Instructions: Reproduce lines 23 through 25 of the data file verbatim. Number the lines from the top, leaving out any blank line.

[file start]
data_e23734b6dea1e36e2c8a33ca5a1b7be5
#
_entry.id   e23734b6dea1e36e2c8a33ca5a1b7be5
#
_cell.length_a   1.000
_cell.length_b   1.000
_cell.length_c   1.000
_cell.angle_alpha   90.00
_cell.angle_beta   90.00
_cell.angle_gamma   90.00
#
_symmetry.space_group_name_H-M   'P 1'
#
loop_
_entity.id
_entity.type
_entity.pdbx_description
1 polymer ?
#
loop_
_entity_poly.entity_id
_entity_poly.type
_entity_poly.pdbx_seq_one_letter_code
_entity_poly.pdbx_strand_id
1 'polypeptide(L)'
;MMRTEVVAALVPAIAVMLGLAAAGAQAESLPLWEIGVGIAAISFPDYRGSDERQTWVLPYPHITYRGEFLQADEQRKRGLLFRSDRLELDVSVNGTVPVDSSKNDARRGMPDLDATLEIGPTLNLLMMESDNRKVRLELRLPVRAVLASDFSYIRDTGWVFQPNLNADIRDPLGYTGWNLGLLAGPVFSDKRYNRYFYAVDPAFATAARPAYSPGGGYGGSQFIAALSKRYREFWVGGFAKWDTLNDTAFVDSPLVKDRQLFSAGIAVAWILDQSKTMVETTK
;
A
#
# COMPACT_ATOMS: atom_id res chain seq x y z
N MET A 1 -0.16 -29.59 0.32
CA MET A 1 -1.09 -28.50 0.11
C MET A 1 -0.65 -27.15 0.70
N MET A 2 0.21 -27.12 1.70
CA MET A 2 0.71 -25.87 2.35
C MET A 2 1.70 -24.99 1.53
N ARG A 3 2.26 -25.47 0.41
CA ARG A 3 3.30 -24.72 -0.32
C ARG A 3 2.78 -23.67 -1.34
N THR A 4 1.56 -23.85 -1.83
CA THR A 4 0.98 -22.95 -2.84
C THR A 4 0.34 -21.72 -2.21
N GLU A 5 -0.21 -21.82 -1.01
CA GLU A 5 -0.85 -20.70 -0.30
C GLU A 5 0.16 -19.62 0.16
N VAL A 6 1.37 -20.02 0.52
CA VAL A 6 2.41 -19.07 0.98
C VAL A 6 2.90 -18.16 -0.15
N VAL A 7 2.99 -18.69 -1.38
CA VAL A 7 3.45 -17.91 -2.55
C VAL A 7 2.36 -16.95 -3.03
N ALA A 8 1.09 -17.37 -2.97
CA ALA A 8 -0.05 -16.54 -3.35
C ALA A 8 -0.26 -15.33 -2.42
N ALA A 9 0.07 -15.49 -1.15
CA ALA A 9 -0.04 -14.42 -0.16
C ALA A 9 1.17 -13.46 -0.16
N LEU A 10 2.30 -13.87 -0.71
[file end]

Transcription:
_entity_poly.pdbx_seq_one_letter_code
_entity_poly.pdbx_strand_id
1 'polypeptide(L)'